In Ohio, it must be your car, or a car owned by a family member, in order for castle doctrine to apply. A girlfriend doesn't count as immediate family, so that is why this case exists. IF it was his sister's car, he probably would have been covered by Castle Doctrine, although IANAL.

    Another of those provisions is that you can carry on school property while in a vehicle in the immediate process of picking up or dropping off a child. It doesn't say it has to be your child. But, it specifically says child, so a spouse who may work at the school wouldn't count.

    Although if you look at the legal definition of a "loaded" gun in Ohio, or the paragraph of the ORC where it says you can use rest stops along the highway, you can see how convoluted the law can be. But we are working on making it better. I am going to be paying attention to this case, it will be interesting to see how it plays out.
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  11. #10
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    There shouldn't even be a case, all this is going to do is establish a new precedednt for future cases, if he felt his life was threatened and pulled/ showed his gun he was perfectly legal...the fact of who's car it is doesn't matter..if i'm in my friends car as a paasenger and someone threatens/(he preceived threat) i'm pulling a gun, he has the right to protect himself whereever he is and the car will not be an issue
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    Senior Member Array NH_Esau's Avatar
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    Two things:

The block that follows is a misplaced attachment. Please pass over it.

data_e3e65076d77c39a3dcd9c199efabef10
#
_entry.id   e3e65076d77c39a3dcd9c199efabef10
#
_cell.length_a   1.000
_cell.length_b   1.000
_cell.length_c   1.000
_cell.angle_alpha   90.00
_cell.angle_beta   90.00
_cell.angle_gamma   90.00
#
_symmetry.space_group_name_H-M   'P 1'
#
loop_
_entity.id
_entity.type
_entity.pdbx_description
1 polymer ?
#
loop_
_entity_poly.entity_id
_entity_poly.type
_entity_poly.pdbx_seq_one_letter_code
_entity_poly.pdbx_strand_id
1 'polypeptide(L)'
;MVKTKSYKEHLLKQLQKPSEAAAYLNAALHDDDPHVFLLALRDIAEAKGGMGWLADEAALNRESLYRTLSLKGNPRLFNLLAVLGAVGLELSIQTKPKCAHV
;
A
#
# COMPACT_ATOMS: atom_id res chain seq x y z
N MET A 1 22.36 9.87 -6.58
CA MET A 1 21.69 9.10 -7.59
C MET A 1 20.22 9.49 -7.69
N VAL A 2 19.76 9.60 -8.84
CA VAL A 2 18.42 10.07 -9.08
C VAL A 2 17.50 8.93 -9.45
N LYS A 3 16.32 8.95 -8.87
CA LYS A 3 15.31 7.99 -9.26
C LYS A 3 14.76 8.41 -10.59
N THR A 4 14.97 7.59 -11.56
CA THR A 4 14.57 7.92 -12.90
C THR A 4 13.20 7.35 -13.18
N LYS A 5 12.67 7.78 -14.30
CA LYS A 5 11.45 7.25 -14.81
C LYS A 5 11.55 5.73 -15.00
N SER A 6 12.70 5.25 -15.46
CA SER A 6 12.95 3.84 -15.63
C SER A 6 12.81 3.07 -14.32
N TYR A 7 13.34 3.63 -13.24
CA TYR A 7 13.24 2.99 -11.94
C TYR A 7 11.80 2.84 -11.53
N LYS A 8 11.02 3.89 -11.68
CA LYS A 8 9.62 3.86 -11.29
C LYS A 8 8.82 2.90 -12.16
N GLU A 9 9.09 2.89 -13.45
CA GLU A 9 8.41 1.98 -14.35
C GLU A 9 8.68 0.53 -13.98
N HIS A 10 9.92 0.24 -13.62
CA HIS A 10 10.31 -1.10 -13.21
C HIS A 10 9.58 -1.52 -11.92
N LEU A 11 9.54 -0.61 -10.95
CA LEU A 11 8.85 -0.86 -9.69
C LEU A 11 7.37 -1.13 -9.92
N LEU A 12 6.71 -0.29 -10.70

- Article says "he lifted his .40-caliber handgun partially from the holster... to get the man's attention." If that's what he said to the police when they showed up, he was headed to trouble. If he was in fear for his life - BG had the drop on him, car was off/in park, he couldn't get away... then it would've been a whole different ballgame.
    - What defines ownership in OH? What if it's a lease? Good plug for cash money!

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    VIP Member Array ccw9mm's Avatar
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    Seriously few details in the article.

    ... a guy walked up and tried to open his door. He pulled his gun but didn't use it and was charged menacing and $100.
    Justifiable? Hinges on the state's self-defense laws, as to whether a person must have a legitimate believe his/her life is at serious risk of death or serious injury (presuming that's the legal standard, in that state). Reality is, putting a hand on a door, even attempting to move the lock/latch/handle, doesn't in and of itself constitute a deadly threat given that the car door was still a barrier not yet breached.

    The right to protect oneself from deadly threat is fairly strongly supported in most states, yet at the point of handling the door latch the most threatening thing from this stranger (barring other factors) may well have been his body odor.

    There's a reason Ayoob and others promote the AOJ (Deadly Force Triangle) standard at minimum, requiring Ability, Opportunity and Jeopardy to exist, and that a person be in imminent and unavoidable threat of death or crippling injury, before a person can legitimately claim to be at such risk. Any fool (criminal) has the ability to get through a car window. But the opportunity to cause death/injury to the occupant would in the absence of a weapon require the stranger to get close enough to the occupant to commit such an act. Lacking the opportunity, given the existing car door barrier and the apparent lack of deadly weapon, there was no real jeopardy at that moment.

    Easy to say, from this comfy armchair that I'm sitting in, as I don't know the specifics about this particular stranger's demeanor, how energetic/violent the attempt was to unlock the door handle, nor what (if anything) seriously threatening was said or done by the stranger. These elements could change everything.

    Hypothetically, imagine a few simple variations on the situation ... and you're the stranger approaching the car:

    1. You come up to a car just like your own, wrenching on the handle when it won't unlock, only to ultimately look up and realize there's an occupant who has just displayed a gun to warn you off.